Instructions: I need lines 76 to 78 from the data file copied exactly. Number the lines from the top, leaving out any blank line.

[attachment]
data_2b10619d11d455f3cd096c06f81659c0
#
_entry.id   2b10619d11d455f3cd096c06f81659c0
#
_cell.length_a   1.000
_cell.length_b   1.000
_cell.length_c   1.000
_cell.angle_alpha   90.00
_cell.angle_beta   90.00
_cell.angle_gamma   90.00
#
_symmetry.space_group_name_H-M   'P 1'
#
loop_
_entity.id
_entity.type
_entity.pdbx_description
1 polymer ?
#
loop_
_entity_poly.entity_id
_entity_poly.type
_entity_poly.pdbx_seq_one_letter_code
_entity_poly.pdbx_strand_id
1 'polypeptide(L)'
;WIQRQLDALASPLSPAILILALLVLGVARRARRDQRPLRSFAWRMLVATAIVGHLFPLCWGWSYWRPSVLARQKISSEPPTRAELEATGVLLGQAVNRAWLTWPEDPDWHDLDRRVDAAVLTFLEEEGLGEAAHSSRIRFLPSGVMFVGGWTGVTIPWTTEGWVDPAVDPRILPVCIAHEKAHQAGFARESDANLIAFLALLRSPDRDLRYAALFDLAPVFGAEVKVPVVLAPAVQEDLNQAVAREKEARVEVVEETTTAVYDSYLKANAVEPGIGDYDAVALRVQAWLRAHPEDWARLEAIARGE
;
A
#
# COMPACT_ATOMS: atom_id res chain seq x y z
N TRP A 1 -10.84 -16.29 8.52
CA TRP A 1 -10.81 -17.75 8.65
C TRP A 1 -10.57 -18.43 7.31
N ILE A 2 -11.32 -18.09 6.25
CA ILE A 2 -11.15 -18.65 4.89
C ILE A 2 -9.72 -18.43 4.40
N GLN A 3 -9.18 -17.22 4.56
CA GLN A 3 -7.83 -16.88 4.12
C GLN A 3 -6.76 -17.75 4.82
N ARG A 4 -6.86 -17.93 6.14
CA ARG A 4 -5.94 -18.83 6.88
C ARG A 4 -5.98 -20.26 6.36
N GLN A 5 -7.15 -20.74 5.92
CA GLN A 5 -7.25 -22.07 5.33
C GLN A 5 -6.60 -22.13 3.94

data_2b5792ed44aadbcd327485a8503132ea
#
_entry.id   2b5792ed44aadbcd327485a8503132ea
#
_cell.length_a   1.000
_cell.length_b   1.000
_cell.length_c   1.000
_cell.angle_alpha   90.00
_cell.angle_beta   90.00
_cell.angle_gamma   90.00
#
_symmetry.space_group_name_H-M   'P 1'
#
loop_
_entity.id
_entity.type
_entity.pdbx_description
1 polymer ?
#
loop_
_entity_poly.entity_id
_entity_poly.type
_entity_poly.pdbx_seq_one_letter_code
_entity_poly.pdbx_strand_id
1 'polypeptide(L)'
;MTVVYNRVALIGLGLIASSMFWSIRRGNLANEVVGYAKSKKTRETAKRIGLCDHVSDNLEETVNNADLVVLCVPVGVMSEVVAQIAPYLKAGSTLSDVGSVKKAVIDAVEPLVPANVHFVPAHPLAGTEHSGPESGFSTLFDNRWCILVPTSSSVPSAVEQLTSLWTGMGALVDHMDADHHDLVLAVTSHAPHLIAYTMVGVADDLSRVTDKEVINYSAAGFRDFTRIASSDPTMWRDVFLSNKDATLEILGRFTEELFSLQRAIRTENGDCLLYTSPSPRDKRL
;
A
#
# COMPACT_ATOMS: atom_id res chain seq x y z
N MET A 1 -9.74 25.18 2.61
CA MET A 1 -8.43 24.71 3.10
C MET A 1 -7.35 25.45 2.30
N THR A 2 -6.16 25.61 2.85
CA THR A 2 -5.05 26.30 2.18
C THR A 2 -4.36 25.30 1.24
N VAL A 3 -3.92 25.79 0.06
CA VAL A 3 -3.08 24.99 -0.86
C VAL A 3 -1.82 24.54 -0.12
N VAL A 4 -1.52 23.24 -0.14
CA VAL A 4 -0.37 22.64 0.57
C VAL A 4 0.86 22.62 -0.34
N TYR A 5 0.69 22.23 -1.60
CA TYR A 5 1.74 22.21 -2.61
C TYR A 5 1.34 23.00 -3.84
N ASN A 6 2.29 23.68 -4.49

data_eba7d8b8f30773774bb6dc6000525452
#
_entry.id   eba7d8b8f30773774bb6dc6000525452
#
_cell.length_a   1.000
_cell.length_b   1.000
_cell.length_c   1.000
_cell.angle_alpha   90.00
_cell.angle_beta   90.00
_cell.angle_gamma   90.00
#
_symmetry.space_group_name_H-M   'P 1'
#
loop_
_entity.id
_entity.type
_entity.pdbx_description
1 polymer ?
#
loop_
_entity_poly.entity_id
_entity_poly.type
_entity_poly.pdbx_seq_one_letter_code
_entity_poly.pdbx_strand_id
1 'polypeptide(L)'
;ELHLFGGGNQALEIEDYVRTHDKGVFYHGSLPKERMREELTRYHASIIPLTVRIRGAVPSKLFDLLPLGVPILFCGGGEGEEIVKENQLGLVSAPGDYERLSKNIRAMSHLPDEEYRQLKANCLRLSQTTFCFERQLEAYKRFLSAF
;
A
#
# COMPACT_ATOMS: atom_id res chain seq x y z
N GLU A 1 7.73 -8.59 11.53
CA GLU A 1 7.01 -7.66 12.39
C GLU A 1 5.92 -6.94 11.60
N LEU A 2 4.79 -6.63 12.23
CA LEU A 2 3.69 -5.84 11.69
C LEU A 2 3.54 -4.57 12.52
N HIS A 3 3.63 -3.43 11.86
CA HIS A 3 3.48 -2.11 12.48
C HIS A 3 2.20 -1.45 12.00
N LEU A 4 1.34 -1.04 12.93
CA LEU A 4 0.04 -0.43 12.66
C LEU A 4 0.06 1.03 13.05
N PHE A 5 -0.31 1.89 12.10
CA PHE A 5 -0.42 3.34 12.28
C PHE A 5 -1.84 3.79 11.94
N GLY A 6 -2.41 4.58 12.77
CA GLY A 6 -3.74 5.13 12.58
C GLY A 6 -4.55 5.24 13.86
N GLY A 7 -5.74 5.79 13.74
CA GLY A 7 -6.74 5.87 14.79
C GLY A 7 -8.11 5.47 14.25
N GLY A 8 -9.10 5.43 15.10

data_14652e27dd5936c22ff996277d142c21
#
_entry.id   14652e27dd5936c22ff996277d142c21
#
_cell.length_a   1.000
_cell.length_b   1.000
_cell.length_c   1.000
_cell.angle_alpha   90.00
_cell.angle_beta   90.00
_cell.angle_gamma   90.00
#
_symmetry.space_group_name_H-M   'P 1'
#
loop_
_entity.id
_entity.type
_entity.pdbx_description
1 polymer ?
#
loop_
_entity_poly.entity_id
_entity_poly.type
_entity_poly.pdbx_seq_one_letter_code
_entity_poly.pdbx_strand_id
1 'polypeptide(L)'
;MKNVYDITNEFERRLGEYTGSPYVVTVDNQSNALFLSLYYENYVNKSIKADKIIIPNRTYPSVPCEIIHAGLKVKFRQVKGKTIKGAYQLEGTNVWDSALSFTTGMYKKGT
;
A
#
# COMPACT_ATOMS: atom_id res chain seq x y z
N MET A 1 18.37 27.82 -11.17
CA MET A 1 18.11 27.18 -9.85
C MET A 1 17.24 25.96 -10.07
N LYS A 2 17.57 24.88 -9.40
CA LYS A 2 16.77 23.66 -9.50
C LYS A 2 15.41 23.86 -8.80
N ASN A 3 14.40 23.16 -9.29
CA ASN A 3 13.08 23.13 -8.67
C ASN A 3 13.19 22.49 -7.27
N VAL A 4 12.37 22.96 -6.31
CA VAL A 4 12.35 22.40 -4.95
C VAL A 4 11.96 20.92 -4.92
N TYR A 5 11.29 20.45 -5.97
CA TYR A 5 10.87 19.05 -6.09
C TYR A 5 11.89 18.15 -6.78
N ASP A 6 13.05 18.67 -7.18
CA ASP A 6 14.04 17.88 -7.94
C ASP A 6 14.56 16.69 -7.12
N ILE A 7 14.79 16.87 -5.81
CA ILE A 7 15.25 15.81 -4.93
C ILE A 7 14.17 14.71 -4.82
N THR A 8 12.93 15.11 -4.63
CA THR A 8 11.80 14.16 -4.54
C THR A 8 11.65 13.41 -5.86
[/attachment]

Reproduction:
N MET A 1 -9.74 25.18 2.61
CA MET A 1 -8.43 24.71 3.10
C MET A 1 -7.35 25.45 2.30